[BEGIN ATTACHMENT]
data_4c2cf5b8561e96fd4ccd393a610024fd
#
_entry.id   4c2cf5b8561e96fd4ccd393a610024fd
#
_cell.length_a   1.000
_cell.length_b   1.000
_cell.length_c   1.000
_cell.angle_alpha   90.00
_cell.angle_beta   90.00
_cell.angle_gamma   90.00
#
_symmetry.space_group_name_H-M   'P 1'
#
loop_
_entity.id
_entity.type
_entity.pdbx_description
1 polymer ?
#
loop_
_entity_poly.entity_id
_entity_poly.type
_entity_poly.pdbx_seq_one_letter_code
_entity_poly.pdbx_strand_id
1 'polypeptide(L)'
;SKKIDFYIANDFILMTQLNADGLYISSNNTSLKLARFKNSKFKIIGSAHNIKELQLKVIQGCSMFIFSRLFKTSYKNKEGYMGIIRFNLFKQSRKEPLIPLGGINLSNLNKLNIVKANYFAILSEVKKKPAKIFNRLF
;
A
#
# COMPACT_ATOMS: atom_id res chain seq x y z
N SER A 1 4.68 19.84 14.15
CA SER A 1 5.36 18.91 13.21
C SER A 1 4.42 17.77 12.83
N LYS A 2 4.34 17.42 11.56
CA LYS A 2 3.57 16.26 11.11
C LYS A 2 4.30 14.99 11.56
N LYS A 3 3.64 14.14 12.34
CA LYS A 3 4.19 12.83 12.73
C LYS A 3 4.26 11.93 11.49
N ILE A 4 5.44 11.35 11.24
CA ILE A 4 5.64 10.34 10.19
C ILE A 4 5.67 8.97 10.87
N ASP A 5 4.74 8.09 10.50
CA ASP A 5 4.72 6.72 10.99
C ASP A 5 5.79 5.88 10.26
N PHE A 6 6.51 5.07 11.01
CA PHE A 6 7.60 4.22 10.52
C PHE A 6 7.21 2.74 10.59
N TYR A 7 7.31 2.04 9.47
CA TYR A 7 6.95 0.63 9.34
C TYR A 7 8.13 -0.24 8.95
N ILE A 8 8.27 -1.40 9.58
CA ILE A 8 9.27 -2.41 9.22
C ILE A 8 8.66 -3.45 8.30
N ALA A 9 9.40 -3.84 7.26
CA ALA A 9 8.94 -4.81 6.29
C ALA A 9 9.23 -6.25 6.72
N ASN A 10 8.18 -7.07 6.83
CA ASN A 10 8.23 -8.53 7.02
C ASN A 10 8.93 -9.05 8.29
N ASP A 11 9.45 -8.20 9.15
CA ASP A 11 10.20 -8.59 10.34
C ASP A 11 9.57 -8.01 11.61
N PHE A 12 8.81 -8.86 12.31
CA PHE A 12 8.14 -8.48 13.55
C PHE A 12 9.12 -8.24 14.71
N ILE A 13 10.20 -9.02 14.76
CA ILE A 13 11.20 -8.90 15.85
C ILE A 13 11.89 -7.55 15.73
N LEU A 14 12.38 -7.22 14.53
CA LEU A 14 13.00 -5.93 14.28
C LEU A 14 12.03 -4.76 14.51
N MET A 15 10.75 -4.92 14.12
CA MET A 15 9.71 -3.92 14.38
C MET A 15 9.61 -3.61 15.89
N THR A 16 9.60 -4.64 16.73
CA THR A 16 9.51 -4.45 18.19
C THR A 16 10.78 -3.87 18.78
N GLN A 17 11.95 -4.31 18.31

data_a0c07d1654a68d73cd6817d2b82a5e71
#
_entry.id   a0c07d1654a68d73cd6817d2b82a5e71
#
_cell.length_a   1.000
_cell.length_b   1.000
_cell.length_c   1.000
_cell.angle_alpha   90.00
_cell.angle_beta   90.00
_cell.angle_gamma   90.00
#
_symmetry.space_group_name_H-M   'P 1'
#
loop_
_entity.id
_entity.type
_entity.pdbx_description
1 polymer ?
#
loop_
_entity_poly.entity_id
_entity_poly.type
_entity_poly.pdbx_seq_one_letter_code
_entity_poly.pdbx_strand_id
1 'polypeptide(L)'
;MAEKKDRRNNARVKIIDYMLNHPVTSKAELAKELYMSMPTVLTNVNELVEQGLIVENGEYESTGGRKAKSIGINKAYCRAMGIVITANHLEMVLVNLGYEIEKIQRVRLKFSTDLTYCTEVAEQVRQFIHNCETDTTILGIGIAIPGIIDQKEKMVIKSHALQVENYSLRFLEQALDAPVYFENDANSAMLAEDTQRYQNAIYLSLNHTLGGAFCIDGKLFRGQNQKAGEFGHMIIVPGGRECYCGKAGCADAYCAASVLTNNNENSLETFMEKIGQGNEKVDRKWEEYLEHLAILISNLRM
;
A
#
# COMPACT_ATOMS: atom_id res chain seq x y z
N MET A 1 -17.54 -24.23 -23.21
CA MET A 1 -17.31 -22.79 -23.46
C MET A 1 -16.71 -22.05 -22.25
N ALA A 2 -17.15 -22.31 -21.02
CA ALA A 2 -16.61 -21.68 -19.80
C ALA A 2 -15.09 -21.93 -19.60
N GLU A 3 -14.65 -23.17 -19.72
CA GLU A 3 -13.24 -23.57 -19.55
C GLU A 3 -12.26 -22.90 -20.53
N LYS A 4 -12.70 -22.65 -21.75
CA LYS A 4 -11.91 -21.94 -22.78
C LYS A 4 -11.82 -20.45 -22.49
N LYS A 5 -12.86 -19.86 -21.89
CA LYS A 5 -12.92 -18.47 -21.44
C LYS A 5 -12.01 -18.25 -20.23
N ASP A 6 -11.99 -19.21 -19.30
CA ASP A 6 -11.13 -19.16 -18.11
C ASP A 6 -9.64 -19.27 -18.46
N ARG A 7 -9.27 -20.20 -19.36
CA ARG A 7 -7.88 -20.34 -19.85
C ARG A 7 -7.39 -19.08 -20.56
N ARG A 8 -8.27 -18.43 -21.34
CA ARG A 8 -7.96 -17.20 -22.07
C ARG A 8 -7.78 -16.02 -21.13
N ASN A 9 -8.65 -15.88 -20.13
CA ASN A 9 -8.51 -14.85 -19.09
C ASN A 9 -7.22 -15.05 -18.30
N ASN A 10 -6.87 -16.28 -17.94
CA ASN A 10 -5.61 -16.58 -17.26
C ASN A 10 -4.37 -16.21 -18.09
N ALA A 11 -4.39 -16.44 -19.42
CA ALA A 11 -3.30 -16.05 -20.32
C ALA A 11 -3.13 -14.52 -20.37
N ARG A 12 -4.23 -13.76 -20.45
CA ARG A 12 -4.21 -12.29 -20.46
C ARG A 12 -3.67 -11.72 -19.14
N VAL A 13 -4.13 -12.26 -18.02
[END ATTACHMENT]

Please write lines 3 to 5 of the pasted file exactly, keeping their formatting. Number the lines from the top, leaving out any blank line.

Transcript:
_entry.id   4c2cf5b8561e96fd4ccd393a610024fd
#
_cell.length_a   1.000